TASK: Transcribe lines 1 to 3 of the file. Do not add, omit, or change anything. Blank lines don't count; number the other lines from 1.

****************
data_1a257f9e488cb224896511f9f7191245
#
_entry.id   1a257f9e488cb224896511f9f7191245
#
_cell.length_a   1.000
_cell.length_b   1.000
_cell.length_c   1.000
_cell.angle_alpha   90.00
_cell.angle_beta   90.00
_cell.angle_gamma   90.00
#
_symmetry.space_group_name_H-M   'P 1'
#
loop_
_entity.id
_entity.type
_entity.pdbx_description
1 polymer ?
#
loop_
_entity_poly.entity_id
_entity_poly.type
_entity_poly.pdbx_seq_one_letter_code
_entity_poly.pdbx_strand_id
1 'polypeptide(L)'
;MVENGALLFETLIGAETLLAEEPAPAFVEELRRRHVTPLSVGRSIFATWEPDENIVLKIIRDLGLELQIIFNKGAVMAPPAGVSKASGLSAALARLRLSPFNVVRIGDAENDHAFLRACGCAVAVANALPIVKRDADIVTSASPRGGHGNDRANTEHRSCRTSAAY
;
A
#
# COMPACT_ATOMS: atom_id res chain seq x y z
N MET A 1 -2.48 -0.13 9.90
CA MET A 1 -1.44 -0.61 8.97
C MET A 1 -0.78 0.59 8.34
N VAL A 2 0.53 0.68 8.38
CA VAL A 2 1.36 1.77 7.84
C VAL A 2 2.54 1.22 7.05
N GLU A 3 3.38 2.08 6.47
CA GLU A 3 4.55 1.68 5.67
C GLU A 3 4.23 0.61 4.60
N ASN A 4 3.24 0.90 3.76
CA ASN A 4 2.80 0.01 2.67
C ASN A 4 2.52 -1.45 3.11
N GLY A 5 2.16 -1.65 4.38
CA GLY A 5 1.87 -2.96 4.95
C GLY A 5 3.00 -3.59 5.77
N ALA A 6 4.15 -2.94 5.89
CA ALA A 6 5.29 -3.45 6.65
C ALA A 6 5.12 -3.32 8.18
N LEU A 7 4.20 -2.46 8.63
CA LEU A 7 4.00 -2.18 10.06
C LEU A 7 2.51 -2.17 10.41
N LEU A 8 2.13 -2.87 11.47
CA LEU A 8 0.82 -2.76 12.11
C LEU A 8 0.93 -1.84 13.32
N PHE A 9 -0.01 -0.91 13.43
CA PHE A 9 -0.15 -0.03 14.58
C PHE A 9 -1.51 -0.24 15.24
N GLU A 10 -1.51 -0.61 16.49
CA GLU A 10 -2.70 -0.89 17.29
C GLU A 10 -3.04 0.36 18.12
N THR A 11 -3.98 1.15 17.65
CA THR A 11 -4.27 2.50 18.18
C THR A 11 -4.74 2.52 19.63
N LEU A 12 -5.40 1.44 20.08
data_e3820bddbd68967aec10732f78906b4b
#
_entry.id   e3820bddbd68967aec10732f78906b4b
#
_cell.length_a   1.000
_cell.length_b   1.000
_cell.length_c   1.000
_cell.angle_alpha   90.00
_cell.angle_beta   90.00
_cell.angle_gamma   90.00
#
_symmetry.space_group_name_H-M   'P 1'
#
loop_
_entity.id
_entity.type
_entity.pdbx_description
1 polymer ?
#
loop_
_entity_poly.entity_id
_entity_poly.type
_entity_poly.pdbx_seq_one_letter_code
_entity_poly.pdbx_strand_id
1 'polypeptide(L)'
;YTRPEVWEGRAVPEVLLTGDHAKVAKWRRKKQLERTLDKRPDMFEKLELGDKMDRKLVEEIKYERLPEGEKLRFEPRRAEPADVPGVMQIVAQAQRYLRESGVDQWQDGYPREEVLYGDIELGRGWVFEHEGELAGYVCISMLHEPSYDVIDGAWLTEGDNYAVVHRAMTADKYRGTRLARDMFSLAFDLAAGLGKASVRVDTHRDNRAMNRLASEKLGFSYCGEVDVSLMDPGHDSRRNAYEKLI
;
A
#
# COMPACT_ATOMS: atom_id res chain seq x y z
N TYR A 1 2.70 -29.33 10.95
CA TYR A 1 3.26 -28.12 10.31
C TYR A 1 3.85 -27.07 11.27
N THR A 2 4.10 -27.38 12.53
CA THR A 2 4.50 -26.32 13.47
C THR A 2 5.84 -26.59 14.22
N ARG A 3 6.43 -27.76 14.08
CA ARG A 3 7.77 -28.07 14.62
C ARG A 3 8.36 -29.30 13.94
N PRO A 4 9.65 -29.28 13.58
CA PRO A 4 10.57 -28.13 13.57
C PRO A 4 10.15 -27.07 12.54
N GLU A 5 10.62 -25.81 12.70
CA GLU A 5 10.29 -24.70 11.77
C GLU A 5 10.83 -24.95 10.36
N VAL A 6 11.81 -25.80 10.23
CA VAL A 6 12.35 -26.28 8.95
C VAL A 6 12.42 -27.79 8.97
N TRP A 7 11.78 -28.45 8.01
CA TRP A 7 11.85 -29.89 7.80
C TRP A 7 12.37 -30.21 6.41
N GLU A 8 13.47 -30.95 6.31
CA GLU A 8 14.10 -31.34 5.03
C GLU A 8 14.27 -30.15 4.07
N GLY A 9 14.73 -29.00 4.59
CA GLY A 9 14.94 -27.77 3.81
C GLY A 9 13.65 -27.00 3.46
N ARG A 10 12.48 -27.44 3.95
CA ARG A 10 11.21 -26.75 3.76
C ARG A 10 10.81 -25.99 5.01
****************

data_1a257f9e488cb224896511f9f7191245
#
_entry.id   1a257f9e488cb224896511f9f7191245